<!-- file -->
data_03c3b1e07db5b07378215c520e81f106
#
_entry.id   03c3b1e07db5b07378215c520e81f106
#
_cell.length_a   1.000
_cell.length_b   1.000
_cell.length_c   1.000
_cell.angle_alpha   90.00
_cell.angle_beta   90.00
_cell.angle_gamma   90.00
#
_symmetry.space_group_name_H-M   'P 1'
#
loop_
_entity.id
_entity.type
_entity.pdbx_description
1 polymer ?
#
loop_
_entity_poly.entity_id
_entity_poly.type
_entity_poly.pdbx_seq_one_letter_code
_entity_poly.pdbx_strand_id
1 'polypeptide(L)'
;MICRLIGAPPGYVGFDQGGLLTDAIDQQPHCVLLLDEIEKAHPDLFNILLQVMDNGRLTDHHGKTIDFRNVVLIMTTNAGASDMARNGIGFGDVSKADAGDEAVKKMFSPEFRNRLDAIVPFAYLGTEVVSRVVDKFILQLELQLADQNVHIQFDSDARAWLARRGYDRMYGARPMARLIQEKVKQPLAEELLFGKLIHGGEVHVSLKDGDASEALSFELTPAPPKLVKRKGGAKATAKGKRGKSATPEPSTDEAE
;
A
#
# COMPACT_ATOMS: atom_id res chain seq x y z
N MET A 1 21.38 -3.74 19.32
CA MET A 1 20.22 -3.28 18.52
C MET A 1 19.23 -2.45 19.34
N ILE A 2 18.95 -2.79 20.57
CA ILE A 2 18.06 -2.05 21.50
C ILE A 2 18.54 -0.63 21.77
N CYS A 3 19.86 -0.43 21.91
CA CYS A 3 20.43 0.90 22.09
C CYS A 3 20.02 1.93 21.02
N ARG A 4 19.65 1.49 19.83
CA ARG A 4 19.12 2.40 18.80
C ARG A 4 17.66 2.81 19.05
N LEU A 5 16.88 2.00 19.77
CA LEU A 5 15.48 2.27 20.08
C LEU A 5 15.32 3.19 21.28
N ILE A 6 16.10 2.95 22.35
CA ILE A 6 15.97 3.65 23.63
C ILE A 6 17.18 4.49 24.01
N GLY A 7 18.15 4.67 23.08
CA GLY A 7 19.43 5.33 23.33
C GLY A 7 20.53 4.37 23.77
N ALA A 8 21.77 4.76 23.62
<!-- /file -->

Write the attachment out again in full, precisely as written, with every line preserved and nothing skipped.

data_03c3b1e07db5b07378215c520e81f106
#
_entry.id   03c3b1e07db5b07378215c520e81f106
#
_cell.length_a   1.000
_cell.length_b   1.000
_cell.length_c   1.000
_cell.angle_alpha   90.00
_cell.angle_beta   90.00
_cell.angle_gamma   90.00
#
_symmetry.space_group_name_H-M   'P 1'
#
loop_
_entity.id
_entity.type
_entity.pdbx_description
1 polymer ?
#
loop_
_entity_poly.entity_id
_entity_poly.type
_entity_poly.pdbx_seq_one_letter_code
_entity_poly.pdbx_strand_id
1 'polypeptide(L)'
;MICRLIGAPPGYVGFDQGGLLTDAIDQQPHCVLLLDEIEKAHPDLFNILLQVMDNGRLTDHHGKTIDFRNVVLIMTTNAGASDMARNGIGFGDVSKADAGDEAVKKMFSPEFRNRLDAIVPFAYLGTEVVSRVVDKFILQLELQLADQNVHIQFDSDARAWLARRGYDRMYGARPMARLIQEKVKQPLAEELLFGKLIHGGEVHVSLKDGDASEALSFELTPAPPKLVKRKGGAKATAKGKRGKSATPEPSTDEAE
;
A
#
# COMPACT_ATOMS: atom_id res chain seq x y z
N MET A 1 21.38 -3.74 19.32
CA MET A 1 20.22 -3.28 18.52
C MET A 1 19.23 -2.45 19.34
N ILE A 2 18.95 -2.79 20.57
CA ILE A 2 18.06 -2.05 21.50
C ILE A 2 18.54 -0.63 21.77
N CYS A 3 19.86 -0.43 21.91
CA CYS A 3 20.43 0.90 22.09
C CYS A 3 20.02 1.93 21.02
N ARG A 4 19.65 1.49 19.83
CA ARG A 4 19.12 2.40 18.80
C ARG A 4 17.66 2.81 19.05
N LEU A 5 16.88 2.00 19.77
CA LEU A 5 15.48 2.27 20.08
C LEU A 5 15.32 3.19 21.28
N ILE A 6 16.10 2.95 22.35
CA ILE A 6 15.97 3.65 23.63
C ILE A 6 17.18 4.49 24.01
N GLY A 7 18.15 4.67 23.08
CA GLY A 7 19.43 5.33 23.33
C GLY A 7 20.53 4.37 23.77
N ALA A 8 21.77 4.76 23.62